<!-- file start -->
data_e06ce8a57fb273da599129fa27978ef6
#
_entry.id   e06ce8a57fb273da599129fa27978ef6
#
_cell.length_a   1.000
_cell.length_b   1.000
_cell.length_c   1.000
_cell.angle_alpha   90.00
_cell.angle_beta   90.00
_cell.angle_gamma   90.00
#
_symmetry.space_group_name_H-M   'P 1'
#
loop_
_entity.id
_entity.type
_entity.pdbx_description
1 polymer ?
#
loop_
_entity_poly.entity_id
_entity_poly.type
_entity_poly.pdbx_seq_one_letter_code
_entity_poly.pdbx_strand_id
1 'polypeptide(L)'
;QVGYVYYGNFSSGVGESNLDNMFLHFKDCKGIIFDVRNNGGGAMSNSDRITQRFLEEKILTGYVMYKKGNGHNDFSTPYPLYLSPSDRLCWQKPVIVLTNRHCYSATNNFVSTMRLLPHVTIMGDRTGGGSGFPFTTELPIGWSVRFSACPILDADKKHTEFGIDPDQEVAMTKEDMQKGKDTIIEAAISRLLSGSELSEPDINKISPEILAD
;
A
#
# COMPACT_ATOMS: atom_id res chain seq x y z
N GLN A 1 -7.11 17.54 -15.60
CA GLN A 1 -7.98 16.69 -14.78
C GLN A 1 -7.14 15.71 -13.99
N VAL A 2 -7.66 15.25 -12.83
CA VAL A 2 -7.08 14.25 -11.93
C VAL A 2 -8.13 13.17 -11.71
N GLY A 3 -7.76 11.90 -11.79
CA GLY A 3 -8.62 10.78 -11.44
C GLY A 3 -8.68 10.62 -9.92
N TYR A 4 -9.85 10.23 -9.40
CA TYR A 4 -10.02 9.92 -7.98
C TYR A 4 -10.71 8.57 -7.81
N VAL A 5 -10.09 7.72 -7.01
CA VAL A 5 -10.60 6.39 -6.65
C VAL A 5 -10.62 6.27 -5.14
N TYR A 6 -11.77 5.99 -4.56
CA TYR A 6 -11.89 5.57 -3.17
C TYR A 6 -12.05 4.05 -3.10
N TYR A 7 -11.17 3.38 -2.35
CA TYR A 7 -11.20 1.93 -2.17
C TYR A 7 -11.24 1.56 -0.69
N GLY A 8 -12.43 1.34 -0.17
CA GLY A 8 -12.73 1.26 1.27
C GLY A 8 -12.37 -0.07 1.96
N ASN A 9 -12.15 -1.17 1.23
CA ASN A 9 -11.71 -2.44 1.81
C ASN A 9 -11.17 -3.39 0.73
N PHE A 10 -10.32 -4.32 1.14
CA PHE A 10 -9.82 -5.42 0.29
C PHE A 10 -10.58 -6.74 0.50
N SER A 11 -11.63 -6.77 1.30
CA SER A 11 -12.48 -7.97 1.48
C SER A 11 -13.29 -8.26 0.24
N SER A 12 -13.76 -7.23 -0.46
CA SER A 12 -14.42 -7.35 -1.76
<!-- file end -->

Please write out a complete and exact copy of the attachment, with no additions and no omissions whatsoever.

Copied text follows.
data_e06ce8a57fb273da599129fa27978ef6
#
_entry.id   e06ce8a57fb273da599129fa27978ef6
#
_cell.length_a   1.000
_cell.length_b   1.000
_cell.length_c   1.000
_cell.angle_alpha   90.00
_cell.angle_beta   90.00
_cell.angle_gamma   90.00
#
_symmetry.space_group_name_H-M   'P 1'
#
loop_
_entity.id
_entity.type
_entity.pdbx_description
1 polymer ?
#
loop_
_entity_poly.entity_id
_entity_poly.type
_entity_poly.pdbx_seq_one_letter_code
_entity_poly.pdbx_strand_id
1 'polypeptide(L)'
;QVGYVYYGNFSSGVGESNLDNMFLHFKDCKGIIFDVRNNGGGAMSNSDRITQRFLEEKILTGYVMYKKGNGHNDFSTPYPLYLSPSDRLCWQKPVIVLTNRHCYSATNNFVSTMRLLPHVTIMGDRTGGGSGFPFTTELPIGWSVRFSACPILDADKKHTEFGIDPDQEVAMTKEDMQKGKDTIIEAAISRLLSGSELSEPDINKISPEILAD
;
A
#
# COMPACT_ATOMS: atom_id res chain seq x y z
N GLN A 1 -7.11 17.54 -15.60
CA GLN A 1 -7.98 16.69 -14.78
C GLN A 1 -7.14 15.71 -13.99
N VAL A 2 -7.66 15.25 -12.83
CA VAL A 2 -7.08 14.25 -11.93
C VAL A 2 -8.13 13.17 -11.71
N GLY A 3 -7.76 11.90 -11.79
CA GLY A 3 -8.62 10.78 -11.44
C GLY A 3 -8.68 10.62 -9.92
N TYR A 4 -9.85 10.23 -9.40
CA TYR A 4 -10.02 9.92 -7.98
C TYR A 4 -10.71 8.57 -7.81
N VAL A 5 -10.09 7.72 -7.01
CA VAL A 5 -10.60 6.39 -6.65
C VAL A 5 -10.62 6.27 -5.14
N TYR A 6 -11.77 5.99 -4.56
CA TYR A 6 -11.89 5.57 -3.17
C TYR A 6 -12.05 4.05 -3.10
N TYR A 7 -11.17 3.38 -2.35
CA TYR A 7 -11.20 1.93 -2.17
C TYR A 7 -11.24 1.56 -0.69
N GLY A 8 -12.43 1.34 -0.17
CA GLY A 8 -12.73 1.26 1.27
C GLY A 8 -12.37 -0.07 1.96
N ASN A 9 -12.15 -1.17 1.23
CA ASN A 9 -11.71 -2.44 1.81
C ASN A 9 -11.17 -3.39 0.73
N PHE A 10 -10.32 -4.32 1.14
CA PHE A 10 -9.82 -5.42 0.29
C PHE A 10 -10.58 -6.74 0.50
N SER A 11 -11.63 -6.77 1.30
CA SER A 11 -12.48 -7.97 1.48
C SER A 11 -13.29 -8.26 0.24
N SER A 12 -13.76 -7.23 -0.46
CA SER A 12 -14.42 -7.35 -1.76